The Assassination of Jesse James by the Coward Robert Ford

For a movie that has sat on a shelf for two years gathering bad buzz, this quiet wow of a Western sneaks up as one hell of a satisfying surprise. Artfully exciting and compulsively watchable even at a butt-numbing 152 minutes, the film makes good on the promise New Zealand writer-director Andrew Dominik showed with Chopper in 2000. Brad Pitt totally nails it as Jesse James. He just picked up the Best Actor prize at the Venice Film Festival, and damn if he doesn't deserve it. Pitt is built to reveal Jesse as the tabloid celeb of his day (1881). Living at home with the wife (Mary-Louise Parker) and kids under the alias Thomas Howard, when he's not out robbing trains with brother Frank (Sam Shepard) and the gang, Jesse is one sick puppy, an insomniac given to psychotic f lare-ups and shooting enemies in the back. It's an irony that his biggest fan, the whiny nineteen-year-old hanger-on Robert Ford (the terrific Casey Affleck matches Pitt step for step), is the instrument of his doom. Adapting Ron Hansen's 1983 novel, Dominik paints a richly detailed mosaic on locations in Calgary and Winnipeg, and you can only marvel at the visual miracles achieved by cinematographer Roger Deakins. But it's in the scenes after Jesse's death, when Dominik pits truth against legend, that this intimate epic shows its teeth.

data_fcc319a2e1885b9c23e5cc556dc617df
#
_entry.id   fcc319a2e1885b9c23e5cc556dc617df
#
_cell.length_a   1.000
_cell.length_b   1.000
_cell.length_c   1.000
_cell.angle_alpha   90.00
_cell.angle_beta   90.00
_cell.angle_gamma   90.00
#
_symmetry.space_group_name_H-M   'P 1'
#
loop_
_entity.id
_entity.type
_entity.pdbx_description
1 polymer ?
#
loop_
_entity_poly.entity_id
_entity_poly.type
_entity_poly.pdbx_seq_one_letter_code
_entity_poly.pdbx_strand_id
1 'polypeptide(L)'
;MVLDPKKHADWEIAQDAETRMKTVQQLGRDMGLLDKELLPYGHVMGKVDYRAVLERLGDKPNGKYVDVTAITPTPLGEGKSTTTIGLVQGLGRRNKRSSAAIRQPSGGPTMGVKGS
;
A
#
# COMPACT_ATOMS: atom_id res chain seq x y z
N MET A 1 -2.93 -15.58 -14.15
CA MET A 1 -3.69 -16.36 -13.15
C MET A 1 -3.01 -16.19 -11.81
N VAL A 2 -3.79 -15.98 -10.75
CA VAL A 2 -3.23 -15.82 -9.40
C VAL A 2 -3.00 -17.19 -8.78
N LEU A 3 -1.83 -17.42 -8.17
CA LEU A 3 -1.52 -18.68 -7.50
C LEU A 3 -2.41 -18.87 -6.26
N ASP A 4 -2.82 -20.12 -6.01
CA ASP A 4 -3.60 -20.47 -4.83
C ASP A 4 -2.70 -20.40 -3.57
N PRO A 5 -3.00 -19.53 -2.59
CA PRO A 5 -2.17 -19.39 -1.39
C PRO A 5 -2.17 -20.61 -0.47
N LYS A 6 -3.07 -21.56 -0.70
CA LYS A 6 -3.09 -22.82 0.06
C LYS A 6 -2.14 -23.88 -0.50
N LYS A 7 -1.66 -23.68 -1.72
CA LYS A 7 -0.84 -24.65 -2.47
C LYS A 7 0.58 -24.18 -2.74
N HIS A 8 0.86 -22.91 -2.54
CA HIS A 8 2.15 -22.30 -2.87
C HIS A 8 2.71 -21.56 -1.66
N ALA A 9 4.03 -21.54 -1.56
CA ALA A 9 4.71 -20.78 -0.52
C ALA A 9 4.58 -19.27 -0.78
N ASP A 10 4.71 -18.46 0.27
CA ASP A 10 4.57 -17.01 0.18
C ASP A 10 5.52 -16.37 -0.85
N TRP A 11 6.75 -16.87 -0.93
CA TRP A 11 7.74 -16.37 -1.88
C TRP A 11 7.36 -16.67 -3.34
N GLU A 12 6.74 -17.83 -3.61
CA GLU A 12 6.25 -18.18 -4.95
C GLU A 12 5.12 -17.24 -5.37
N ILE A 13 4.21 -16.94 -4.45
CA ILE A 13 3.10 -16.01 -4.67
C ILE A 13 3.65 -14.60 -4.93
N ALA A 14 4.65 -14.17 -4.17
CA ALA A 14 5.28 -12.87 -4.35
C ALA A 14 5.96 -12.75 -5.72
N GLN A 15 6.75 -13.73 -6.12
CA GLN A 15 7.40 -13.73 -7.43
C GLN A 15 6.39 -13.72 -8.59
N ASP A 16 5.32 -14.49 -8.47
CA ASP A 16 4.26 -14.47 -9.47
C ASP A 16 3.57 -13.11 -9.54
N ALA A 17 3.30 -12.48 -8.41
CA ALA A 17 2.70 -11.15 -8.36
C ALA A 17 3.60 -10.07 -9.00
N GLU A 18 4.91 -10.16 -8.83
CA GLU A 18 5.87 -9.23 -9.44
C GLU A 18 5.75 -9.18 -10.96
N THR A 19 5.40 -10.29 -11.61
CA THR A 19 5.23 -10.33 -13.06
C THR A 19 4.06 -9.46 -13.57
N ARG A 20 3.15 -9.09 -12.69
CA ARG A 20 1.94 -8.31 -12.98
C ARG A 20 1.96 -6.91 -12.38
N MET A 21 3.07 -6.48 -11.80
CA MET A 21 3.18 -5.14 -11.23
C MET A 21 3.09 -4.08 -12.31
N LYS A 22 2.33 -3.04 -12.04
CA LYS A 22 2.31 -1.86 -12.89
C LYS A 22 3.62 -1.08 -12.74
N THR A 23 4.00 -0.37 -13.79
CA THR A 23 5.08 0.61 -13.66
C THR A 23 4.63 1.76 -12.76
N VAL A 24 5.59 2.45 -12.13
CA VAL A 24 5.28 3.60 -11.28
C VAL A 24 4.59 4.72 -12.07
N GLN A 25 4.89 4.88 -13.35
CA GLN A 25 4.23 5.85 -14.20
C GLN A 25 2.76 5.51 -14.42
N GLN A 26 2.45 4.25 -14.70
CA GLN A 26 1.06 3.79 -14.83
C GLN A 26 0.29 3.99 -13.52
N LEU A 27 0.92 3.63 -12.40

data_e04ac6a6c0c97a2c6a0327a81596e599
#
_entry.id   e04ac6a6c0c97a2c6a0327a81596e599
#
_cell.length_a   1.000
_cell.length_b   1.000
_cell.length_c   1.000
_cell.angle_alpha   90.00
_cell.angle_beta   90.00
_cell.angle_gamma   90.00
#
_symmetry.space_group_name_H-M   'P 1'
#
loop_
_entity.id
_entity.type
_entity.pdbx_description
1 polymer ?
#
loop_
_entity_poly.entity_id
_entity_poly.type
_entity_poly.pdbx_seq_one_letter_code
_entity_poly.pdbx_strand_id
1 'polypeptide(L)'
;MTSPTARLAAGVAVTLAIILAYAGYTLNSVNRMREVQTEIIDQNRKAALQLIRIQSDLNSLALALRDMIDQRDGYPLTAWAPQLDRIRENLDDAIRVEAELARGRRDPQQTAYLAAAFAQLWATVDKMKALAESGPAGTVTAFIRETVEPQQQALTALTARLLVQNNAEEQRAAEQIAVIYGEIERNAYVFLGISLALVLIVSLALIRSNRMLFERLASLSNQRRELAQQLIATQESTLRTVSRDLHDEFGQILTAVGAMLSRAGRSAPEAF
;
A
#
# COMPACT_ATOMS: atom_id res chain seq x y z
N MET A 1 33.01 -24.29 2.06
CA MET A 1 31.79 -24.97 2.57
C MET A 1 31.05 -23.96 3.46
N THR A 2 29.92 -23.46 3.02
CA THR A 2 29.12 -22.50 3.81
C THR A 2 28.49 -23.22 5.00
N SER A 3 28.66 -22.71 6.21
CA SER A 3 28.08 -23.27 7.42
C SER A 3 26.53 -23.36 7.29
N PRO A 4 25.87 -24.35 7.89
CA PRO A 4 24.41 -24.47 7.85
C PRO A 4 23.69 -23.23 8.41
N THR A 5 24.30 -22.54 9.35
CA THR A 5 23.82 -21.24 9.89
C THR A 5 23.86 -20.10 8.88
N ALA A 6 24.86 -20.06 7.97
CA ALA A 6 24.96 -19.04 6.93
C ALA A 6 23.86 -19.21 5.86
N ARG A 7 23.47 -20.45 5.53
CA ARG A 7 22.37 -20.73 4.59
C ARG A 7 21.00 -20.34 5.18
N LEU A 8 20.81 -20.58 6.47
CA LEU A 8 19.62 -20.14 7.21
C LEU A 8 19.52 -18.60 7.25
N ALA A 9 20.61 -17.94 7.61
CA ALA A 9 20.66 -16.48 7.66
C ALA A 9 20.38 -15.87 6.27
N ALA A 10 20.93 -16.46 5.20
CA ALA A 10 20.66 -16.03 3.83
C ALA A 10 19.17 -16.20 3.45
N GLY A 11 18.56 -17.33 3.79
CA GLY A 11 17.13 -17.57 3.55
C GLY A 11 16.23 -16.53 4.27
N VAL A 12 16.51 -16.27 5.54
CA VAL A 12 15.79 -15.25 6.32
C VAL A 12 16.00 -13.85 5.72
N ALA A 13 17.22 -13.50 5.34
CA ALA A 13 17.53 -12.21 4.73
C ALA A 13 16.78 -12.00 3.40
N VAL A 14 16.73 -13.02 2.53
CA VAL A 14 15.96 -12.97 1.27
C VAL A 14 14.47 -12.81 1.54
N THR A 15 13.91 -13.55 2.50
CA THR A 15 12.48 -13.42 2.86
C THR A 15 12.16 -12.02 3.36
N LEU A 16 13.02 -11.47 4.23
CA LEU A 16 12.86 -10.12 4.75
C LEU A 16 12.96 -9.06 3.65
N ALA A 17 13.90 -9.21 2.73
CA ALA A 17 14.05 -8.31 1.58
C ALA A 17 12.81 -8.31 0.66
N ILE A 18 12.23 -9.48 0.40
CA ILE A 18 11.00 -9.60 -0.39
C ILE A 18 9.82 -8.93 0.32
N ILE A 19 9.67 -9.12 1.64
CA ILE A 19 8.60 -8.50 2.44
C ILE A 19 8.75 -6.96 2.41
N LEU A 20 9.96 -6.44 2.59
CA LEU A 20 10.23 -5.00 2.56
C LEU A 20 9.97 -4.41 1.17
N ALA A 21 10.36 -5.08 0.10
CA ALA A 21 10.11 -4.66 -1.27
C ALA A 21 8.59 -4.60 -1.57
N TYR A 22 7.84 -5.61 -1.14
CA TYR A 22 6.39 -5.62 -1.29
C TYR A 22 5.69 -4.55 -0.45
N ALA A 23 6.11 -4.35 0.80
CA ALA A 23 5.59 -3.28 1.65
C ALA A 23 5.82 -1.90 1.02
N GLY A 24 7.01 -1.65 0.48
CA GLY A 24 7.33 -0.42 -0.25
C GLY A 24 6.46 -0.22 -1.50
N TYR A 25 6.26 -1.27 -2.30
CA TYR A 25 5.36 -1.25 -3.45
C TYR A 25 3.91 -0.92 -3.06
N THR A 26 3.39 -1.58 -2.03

From The Archives Issue 1036: October 4, 2007